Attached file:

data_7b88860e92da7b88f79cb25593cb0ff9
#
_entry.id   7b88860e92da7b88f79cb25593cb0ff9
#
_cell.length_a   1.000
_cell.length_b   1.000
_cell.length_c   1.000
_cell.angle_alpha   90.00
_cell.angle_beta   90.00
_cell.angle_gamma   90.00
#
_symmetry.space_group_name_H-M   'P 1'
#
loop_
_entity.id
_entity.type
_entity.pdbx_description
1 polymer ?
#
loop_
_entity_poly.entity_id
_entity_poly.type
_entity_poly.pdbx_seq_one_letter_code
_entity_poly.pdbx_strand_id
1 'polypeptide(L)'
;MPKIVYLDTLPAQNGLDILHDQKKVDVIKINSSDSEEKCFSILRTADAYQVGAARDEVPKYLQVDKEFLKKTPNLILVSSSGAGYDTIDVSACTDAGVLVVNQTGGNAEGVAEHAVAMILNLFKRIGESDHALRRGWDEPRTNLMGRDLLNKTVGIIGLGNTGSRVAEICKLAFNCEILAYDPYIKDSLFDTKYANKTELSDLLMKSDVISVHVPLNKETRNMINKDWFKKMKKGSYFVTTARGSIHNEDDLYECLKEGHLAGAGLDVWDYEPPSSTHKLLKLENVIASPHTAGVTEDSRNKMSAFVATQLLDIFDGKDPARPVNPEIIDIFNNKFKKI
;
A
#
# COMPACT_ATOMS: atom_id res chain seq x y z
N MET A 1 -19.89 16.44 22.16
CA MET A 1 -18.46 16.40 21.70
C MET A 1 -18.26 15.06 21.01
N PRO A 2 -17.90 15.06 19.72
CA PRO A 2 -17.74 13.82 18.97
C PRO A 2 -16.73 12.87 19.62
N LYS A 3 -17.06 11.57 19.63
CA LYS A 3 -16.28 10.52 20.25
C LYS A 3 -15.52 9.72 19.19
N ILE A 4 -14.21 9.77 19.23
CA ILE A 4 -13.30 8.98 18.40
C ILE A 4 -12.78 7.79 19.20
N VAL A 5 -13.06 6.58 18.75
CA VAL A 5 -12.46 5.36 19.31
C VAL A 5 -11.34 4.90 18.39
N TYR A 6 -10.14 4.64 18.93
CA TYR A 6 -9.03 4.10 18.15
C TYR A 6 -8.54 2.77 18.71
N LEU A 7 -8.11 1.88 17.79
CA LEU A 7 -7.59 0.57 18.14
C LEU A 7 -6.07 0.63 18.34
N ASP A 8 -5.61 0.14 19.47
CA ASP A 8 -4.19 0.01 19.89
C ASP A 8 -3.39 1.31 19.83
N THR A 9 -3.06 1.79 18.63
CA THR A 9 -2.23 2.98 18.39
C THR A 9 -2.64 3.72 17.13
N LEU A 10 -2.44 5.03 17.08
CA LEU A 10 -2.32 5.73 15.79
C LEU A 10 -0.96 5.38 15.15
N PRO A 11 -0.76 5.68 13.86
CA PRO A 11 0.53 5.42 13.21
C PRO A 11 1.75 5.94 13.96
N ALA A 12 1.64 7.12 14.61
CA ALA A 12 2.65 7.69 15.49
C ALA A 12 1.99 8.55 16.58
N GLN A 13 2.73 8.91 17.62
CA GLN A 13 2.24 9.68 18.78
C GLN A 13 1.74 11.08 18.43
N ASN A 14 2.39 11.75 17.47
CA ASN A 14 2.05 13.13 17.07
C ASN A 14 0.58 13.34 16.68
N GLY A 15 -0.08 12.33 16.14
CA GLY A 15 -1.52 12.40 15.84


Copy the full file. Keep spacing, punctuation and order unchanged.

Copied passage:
data_7b88860e92da7b88f79cb25593cb0ff9
#
_entry.id   7b88860e92da7b88f79cb25593cb0ff9
#
_cell.length_a   1.000
_cell.length_b   1.000
_cell.length_c   1.000
_cell.angle_alpha   90.00
_cell.angle_beta   90.00
_cell.angle_gamma   90.00
#
_symmetry.space_group_name_H-M   'P 1'
#
loop_
_entity.id
_entity.type
_entity.pdbx_description
1 polymer ?
#
loop_
_entity_poly.entity_id
_entity_poly.type
_entity_poly.pdbx_seq_one_letter_code
_entity_poly.pdbx_strand_id
1 'polypeptide(L)'
;MPKIVYLDTLPAQNGLDILHDQKKVDVIKINSSDSEEKCFSILRTADAYQVGAARDEVPKYLQVDKEFLKKTPNLILVSSSGAGYDTIDVSACTDAGVLVVNQTGGNAEGVAEHAVAMILNLFKRIGESDHALRRGWDEPRTNLMGRDLLNKTVGIIGLGNTGSRVAEICKLAFNCEILAYDPYIKDSLFDTKYANKTELSDLLMKSDVISVHVPLNKETRNMINKDWFKKMKKGSYFVTTARGSIHNEDDLYECLKEGHLAGAGLDVWDYEPPSSTHKLLKLENVIASPHTAGVTEDSRNKMSAFVATQLLDIFDGKDPARPVNPEIIDIFNNKFKKI
;
A
#
# COMPACT_ATOMS: atom_id res chain seq x y z
N MET A 1 -19.89 16.44 22.16
CA MET A 1 -18.46 16.40 21.70
C MET A 1 -18.26 15.06 21.01
N PRO A 2 -17.90 15.06 19.72
CA PRO A 2 -17.74 13.82 18.97
C PRO A 2 -16.73 12.87 19.62
N LYS A 3 -17.06 11.57 19.63
CA LYS A 3 -16.28 10.52 20.25
C LYS A 3 -15.52 9.72 19.19
N ILE A 4 -14.21 9.77 19.23
CA ILE A 4 -13.30 8.98 18.40
C ILE A 4 -12.78 7.79 19.20
N VAL A 5 -13.06 6.58 18.75
CA VAL A 5 -12.46 5.36 19.31
C VAL A 5 -11.34 4.90 18.39
N TYR A 6 -10.14 4.64 18.93
CA TYR A 6 -9.03 4.10 18.15
C TYR A 6 -8.54 2.77 18.71
N LEU A 7 -8.11 1.88 17.79
CA LEU A 7 -7.59 0.57 18.14
C LEU A 7 -6.07 0.63 18.34
N ASP A 8 -5.61 0.14 19.47
CA ASP A 8 -4.19 0.01 19.89
C ASP A 8 -3.39 1.31 19.83
N THR A 9 -3.06 1.79 18.63
CA THR A 9 -2.23 2.98 18.39
C THR A 9 -2.64 3.72 17.13
N LEU A 10 -2.44 5.03 17.08
CA LEU A 10 -2.32 5.73 15.79
C LEU A 10 -0.96 5.38 15.15
N PRO A 11 -0.76 5.68 13.86
CA PRO A 11 0.53 5.42 13.21
C PRO A 11 1.75 5.94 13.96
N ALA A 12 1.64 7.12 14.61
CA ALA A 12 2.65 7.69 15.49
C ALA A 12 1.99 8.55 16.58
N GLN A 13 2.73 8.91 17.62
CA GLN A 13 2.24 9.68 18.78
C GLN A 13 1.74 11.08 18.43
N ASN A 14 2.39 11.75 17.47
CA ASN A 14 2.05 13.13 17.07
C ASN A 14 0.58 13.34 16.68
N GLY A 15 -0.08 12.33 16.14
CA GLY A 15 -1.52 12.40 15.84